The euro is at risk of accelerating its declines if next week’s figures do not provide any reason for optimism. Euro/dollar tumbled to a 33-month low of $1.0826 this week on the back of bleak industrial output numbers, which have coincided with upbeat indicators from the US. Unless there’s a change in the contrasting picture, the pair is likely to remain pressured to the downside.

Busy week in the UK  

Over in the UK, the flash PMIs will be just as crucial as the virus fallout could create a fresh headache for British businesses just as they are getting back on their feet from last year’s Brexit chaos. Before the PMI release though, there will be a string of other data that will shed light on how the UK economy is performing.

Jobs figures are up first on Tuesday and after last month’s surprise jump in employment growth, investors will be looking to see if a similar momentum was maintained in the three months to December. Wage growth will be closely monitored too given the recent weakness in consumer spending. On Wednesday, it will be the turn of January inflation numbers before attention moves to the latest retail sales data on Thursday. Retail sales in the UK have not grown since July of last year as households turned more cautious amidst the political turmoil generated by Brexit. A bounce in retail sales in January would suggest the decisive election outcome in December went some way in restoring confidence among consumers.

But a bigger reassurance for markets that growth is returning to normal would be positive PMI readings on Friday. Both the manufacturing and services PMIs rebounded sharply in January and a broadening recovery in February would reinforce the view that the UK’s soft patch is over.

It would also further dampen expectations of a rate cut this year, likely benefiting the pound. Sterling already got a boost this week on speculation that the unexpected resignation of the UK’s finance minister will pave the way for looser fiscal policy, helping cable recover from 2½-month lows.

Few economic drivers for the dollar  

It will be somewhat of a muted seven days in the US, with mostly second tier releases making up the schedule. The week will get off to a quiet start as markets will be closed on Monday for President’s Day and the Empire State manufacturing index for February – the first of several business surveys next week – will make the rounds on Tuesday. Housing numbers will dominate on Wednesday with building permits and housing starts for January on the agenda, along with the latest producer price index. On Thursday, the Philly Fed manufacturing index will provide another glimpse into the state of the manufacturing sector in February, and on Friday the flash PMIs and existing home sales will wrap up the week. Although the IHS Markit PMIs do not carry the same weight as the ISM PMIs, they could nevertheless move the greenback in an otherwise lacklustre week, especially if there is a global trend in the PMIs of worsening economic activity in February as a result of the coronavirus.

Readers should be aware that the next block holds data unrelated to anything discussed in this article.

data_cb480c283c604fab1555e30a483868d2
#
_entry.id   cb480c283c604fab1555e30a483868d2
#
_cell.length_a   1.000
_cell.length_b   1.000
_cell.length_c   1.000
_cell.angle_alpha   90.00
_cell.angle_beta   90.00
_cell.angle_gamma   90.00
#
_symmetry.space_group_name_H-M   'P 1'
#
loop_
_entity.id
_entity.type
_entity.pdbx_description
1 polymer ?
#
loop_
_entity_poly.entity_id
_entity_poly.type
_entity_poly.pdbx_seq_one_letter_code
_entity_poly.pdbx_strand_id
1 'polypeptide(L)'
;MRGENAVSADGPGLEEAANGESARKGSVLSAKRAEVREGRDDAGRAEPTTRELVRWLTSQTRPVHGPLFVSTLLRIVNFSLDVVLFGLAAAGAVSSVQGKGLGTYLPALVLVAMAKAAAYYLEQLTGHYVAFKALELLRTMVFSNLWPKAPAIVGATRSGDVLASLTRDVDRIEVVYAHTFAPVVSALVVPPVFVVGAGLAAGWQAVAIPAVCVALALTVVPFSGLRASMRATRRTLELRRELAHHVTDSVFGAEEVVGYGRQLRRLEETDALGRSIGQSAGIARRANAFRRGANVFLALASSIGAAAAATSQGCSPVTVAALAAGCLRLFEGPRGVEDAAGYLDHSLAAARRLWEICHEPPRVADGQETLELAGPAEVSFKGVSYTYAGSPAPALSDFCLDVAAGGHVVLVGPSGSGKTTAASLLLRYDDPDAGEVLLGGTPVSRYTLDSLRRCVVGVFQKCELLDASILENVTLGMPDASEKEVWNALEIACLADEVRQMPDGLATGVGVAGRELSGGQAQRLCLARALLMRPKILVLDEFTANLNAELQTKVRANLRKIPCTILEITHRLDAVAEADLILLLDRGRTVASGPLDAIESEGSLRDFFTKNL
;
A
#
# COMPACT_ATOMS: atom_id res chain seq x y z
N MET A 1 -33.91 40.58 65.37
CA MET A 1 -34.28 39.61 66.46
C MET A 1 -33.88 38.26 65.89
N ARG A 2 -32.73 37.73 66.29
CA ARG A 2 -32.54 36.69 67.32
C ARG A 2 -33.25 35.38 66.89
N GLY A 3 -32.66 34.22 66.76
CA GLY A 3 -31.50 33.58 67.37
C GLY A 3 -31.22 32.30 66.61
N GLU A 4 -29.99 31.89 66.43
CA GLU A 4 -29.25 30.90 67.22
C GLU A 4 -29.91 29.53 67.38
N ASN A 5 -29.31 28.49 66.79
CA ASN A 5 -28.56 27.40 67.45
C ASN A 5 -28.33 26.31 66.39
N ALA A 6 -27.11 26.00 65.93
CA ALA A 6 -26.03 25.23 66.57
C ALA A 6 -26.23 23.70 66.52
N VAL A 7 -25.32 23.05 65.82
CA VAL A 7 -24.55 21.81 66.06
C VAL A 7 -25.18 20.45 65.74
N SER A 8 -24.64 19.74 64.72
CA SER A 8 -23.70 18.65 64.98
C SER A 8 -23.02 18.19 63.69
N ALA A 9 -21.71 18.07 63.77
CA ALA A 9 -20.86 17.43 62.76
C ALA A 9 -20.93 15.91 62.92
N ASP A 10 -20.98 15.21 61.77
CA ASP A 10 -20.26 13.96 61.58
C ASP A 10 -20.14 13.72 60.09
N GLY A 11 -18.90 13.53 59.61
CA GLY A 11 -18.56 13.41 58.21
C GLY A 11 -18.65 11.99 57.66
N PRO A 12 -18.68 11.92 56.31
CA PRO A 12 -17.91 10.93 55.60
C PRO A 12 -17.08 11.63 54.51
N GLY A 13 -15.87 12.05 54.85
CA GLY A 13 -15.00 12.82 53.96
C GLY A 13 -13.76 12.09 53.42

Not as likely to see much of a market response will be the Federal Reserve’s minutes of their January meeting due on Wednesday. Following Chairman Powell’s testimony in Congress this week, the minutes will be seen as somewhat out-of-date and will probably be ignored by traders.

Inflation and retail sales coming up in Canada

Moving north of the border to Canada, inflation and retail sales numbers will be eyed on Wednesday and Friday, respectively. Manufacturing sales on Tuesday will also be viewed. But the data is at best only anticipated to trigger knee-jerk reactions in the Canadian dollar as investors pare back their expectations of a rate cut in the coming months. Bank of Canada Governor Stephen Poloz struck a neutral tone in remarks this week, further dashing expectations of a near-term rate reduction. However, the loonie is still vulnerable to downside moves if oil prices fail to stabilize from their recent falls and investors will be watching carefully how well the coronavirus is contained and whether OPEC and its allies decide to go ahead with additional production cuts.